Why is it significant that Scrooge asks if Tiny Tim will live?
stave 3 pages 68 to 69
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If you have been following along with the plot and character development of Scrooge, you have noticed that at the beginning of story Scrooge is described as
" a squeezing wrenching, grasping, scraping, clutching, covetous old sinner! Hard and sharp as flint, from which no steel had ever struck out generous fire; secret, and self-contained, and solitary as an oyster. The cold within him froze his old features, nipped his pointed nose, shrivelled his check, stiffened his gait; made his eyes red, his thin lips blue, and spoke out shrewdly in his grating voice. A frosty rime was on his head, and on his eyebrows, and his wiry chin. He carried his own low temperature always about with him. . ."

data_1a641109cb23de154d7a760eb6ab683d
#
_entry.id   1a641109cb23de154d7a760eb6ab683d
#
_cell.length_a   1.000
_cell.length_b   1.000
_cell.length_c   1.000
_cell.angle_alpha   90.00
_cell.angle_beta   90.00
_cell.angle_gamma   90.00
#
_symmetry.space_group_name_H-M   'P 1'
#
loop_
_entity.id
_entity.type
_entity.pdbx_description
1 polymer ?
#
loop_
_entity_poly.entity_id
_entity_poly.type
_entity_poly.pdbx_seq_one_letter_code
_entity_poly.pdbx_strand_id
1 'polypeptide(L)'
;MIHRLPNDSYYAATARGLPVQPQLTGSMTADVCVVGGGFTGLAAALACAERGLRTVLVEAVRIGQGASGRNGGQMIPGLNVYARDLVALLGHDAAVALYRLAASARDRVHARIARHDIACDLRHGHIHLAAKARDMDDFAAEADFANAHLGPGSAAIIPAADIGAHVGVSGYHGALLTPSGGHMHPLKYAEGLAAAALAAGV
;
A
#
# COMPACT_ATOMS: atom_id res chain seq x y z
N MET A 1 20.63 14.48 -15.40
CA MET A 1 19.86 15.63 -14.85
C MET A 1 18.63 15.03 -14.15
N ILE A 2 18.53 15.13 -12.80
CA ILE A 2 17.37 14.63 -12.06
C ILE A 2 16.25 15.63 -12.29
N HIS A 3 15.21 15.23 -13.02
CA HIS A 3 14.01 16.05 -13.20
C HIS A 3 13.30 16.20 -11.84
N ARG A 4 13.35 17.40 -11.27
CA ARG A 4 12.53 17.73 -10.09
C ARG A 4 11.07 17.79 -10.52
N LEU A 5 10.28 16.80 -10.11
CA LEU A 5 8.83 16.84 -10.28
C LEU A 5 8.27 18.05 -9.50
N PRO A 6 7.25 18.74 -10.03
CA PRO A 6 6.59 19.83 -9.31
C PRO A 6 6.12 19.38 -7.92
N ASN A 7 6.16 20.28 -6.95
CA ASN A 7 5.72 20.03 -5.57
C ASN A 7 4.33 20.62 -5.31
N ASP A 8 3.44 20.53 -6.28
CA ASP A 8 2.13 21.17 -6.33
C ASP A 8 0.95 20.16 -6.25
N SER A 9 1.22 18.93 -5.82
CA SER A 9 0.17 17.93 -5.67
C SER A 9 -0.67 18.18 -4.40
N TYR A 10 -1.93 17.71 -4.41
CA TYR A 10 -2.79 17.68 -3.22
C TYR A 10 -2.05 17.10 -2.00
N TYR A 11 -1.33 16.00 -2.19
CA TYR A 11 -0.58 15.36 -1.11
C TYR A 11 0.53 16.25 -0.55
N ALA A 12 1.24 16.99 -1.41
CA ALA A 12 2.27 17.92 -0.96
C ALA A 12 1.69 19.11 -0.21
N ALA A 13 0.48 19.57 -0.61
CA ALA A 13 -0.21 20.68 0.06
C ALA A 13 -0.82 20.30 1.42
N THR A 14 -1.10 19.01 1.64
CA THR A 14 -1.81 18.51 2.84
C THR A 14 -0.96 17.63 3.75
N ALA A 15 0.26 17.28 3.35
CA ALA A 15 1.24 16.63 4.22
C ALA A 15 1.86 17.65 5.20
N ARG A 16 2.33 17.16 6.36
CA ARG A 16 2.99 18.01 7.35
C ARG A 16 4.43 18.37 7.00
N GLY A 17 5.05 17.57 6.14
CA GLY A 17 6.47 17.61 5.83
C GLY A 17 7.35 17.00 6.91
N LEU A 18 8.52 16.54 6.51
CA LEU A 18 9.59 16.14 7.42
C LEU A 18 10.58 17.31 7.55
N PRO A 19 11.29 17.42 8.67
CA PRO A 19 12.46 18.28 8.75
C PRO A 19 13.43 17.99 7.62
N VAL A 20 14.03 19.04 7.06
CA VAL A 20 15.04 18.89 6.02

This beautifully written passage creates an image of a man who cares about nothing but money; Scrooge is a man who is void of all human compassion and warmth, and therefore, when he inquires about Tiny Tim's well-being, he reveals that he has changed, that the spirits have redeemed him from the clutches of Hell, and Scrooge's frozen heart has thawed, and he feels human compassion once again, and therefore, the reader feels a sense of relief in Scrooge's transformation.
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